A new-old Irish classic
Ireland's liquid treasure, Guinness, is loved far beyond its borders. Americans have had a taste for the stuff for years--longer, in fact, than for most of our major domestic brews.
That said, the first Guinness to reach the United States was a very different animal than the nitrogen-charged stout we're familiar with today. The original recipe--known as Foreign Extra Stout--disappeared in America during Prohibition and never returned.
But tomorrow, after nearly a century, Guinness will resume exporting this storied brew. And it was worth the wait.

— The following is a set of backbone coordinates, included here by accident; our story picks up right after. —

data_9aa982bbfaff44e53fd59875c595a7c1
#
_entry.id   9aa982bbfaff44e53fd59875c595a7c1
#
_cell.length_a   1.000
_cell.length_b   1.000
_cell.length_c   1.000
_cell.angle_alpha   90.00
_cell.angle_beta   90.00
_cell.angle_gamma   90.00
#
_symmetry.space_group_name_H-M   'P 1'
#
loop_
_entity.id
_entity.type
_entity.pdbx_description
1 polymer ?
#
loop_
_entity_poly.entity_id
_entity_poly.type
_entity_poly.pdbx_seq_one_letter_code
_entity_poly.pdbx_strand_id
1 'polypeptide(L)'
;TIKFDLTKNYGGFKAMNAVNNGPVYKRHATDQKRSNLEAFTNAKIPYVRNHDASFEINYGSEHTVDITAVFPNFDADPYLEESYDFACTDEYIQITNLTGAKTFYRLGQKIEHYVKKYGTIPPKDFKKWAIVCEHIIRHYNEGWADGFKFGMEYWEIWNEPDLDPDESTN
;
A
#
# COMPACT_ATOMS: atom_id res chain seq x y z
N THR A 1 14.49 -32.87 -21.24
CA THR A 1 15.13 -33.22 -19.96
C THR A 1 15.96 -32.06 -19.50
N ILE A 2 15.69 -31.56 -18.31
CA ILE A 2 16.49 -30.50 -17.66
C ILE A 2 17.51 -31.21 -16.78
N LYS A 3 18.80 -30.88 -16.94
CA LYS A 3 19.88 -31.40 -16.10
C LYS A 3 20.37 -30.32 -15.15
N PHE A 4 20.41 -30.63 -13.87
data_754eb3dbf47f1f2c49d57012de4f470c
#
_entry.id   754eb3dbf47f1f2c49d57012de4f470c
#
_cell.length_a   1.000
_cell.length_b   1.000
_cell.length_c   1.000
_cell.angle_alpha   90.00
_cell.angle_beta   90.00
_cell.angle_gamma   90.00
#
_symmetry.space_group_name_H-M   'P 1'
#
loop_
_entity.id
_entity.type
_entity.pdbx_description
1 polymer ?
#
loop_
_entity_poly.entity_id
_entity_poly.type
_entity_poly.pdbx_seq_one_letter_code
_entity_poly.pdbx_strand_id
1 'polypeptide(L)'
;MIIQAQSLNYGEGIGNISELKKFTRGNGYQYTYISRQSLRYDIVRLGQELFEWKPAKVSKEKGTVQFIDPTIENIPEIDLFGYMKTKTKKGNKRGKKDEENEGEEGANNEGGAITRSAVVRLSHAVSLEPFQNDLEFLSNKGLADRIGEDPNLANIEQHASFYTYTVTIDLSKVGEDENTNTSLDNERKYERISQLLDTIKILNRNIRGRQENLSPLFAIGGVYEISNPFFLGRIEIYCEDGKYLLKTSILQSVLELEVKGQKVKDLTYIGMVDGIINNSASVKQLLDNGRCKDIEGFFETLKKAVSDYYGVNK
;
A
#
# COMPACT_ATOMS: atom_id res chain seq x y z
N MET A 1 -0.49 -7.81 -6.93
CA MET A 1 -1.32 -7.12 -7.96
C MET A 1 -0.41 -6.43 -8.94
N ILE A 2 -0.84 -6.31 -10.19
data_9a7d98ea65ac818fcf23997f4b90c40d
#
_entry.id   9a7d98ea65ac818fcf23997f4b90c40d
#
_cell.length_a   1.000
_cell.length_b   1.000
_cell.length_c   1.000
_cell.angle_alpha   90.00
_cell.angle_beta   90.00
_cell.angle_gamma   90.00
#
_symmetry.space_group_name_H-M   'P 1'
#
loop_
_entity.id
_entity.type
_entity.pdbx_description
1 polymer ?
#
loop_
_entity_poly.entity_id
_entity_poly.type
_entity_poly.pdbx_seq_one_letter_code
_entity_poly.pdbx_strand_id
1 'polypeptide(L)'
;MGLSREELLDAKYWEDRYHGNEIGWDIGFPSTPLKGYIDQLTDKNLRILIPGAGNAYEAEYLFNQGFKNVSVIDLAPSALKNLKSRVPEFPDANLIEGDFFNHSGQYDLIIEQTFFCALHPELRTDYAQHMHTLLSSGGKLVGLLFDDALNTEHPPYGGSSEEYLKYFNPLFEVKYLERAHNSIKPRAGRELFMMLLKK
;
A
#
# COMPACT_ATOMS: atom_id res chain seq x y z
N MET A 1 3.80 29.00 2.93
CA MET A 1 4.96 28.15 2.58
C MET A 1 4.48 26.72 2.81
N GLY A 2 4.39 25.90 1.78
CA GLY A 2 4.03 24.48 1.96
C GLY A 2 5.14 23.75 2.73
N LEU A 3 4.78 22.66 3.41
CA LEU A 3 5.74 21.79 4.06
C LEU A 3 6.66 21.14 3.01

Considerably bolder than the draught with which we're familiar, Foreign Extra Stout boasts a hoppier finish reminiscent of an IPA. It is also traditionally carbonated rather than infused with nitrogen, which strips it of its creamy, almost viscous texture.
And although we're not abandoning the mild, caramel tones of the draught altogether, the Foreign definitely has its place: Its punchy, crisp profile, for instance, makes it a better-suited companion for the richness of traditional pub food.
History lessons are rarely this good.
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